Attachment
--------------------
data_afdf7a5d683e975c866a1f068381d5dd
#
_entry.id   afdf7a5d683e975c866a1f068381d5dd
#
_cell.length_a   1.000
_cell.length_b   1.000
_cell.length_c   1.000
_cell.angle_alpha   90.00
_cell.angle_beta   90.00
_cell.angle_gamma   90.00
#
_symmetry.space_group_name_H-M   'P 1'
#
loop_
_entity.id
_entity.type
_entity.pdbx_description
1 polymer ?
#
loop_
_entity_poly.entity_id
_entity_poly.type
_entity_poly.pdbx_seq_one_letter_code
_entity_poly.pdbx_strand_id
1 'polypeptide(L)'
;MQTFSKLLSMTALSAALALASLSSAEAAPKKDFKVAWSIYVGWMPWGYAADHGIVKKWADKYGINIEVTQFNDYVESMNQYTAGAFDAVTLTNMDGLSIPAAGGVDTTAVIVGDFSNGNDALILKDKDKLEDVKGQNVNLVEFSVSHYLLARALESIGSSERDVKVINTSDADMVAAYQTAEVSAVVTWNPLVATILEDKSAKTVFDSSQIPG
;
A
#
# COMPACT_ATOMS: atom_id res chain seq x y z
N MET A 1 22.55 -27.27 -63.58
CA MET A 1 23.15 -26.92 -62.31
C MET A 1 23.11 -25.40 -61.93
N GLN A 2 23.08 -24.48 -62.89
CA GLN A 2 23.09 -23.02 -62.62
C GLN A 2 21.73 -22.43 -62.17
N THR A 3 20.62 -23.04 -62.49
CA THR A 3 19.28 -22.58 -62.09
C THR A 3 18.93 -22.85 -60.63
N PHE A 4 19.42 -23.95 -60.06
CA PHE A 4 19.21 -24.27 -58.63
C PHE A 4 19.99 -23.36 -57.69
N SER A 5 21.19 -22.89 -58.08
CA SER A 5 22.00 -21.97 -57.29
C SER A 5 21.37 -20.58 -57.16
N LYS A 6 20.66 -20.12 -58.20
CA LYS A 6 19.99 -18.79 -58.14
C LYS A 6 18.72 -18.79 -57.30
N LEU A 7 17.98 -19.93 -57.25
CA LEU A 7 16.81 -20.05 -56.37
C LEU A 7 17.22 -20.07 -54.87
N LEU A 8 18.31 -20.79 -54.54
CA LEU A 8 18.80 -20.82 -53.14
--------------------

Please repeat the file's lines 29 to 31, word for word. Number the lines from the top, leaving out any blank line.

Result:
#
# COMPACT_ATOMS: atom_id res chain seq x y z
N MET A 1 22.55 -27.27 -63.58